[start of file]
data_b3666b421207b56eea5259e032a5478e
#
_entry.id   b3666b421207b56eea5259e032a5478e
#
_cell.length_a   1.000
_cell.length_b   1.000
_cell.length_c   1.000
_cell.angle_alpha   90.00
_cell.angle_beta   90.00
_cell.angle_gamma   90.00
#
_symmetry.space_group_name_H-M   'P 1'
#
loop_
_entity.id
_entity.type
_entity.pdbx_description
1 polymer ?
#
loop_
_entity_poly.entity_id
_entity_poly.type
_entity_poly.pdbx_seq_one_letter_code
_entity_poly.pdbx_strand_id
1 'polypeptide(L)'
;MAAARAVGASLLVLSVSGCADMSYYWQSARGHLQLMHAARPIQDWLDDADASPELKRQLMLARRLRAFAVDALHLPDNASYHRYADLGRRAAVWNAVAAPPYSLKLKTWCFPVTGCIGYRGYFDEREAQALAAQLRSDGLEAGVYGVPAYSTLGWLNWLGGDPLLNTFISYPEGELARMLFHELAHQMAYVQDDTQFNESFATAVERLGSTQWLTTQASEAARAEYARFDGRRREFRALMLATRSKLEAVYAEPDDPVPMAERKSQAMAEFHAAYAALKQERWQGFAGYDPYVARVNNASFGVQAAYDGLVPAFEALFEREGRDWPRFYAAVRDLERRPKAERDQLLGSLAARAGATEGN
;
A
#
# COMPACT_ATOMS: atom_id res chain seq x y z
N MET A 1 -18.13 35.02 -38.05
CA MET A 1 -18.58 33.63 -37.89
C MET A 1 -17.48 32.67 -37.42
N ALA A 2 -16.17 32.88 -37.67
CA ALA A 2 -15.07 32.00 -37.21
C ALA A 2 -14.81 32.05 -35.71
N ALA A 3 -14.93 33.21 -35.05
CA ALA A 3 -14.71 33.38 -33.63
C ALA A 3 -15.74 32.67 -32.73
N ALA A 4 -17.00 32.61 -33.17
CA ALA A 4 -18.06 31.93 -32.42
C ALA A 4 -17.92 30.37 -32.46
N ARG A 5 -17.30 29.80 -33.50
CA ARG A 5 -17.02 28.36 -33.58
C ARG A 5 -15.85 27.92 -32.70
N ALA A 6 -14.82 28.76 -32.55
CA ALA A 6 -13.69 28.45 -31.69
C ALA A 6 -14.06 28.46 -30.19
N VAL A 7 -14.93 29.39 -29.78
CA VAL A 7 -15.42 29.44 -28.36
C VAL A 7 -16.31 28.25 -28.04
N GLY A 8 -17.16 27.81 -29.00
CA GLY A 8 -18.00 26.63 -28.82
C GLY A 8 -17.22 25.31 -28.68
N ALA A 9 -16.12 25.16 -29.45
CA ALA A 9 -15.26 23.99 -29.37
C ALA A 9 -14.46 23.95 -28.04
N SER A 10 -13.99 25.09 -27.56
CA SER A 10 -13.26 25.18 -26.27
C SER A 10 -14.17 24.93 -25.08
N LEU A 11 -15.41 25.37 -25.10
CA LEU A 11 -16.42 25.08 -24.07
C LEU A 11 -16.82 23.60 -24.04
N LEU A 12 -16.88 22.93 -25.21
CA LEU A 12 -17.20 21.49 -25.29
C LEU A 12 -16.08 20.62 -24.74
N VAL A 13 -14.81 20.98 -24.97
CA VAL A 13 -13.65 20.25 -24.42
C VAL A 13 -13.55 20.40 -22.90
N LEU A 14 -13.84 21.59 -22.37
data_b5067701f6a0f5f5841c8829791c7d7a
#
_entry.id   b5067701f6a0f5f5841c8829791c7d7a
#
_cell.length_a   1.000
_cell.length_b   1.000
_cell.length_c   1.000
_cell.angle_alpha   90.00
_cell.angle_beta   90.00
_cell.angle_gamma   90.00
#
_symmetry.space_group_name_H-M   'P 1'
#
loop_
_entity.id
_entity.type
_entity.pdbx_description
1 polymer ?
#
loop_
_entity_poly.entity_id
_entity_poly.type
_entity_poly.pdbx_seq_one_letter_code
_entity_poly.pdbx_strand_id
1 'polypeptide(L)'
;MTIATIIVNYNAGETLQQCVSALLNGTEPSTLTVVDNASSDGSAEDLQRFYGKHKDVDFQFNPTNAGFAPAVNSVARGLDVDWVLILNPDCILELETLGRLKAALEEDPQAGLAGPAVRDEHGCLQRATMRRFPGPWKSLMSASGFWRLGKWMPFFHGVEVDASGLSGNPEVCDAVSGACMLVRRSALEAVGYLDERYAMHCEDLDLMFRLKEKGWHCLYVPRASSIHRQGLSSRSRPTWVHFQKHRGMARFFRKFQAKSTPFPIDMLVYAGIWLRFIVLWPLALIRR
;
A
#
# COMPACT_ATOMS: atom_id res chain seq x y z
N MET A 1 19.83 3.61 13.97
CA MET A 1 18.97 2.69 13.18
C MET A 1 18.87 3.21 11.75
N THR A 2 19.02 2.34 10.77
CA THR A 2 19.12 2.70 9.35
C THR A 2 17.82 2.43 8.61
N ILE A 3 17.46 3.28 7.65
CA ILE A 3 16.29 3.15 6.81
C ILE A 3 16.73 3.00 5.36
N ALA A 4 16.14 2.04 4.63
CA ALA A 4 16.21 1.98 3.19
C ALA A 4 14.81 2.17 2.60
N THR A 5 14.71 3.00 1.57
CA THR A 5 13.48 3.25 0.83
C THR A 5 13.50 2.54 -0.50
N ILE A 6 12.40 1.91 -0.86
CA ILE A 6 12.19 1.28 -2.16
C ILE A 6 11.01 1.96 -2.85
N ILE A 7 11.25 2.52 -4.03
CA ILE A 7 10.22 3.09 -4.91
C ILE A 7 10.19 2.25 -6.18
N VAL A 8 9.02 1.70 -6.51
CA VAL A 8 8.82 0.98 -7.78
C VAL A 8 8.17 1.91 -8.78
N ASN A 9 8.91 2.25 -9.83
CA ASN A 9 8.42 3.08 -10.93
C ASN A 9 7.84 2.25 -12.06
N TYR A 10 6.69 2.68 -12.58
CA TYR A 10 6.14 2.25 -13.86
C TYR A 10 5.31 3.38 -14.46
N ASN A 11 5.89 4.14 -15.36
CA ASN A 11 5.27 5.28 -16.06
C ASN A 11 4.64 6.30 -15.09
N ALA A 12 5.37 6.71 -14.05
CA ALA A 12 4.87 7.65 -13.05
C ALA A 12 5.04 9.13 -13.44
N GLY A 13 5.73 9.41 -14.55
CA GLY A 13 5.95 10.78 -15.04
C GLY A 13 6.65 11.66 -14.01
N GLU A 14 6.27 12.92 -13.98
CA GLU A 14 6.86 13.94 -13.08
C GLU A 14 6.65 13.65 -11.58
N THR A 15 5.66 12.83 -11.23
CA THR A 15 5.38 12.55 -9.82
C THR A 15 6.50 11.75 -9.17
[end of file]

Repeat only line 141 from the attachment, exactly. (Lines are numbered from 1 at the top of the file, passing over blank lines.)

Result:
CA GLU A 14 6.86 13.94 -13.08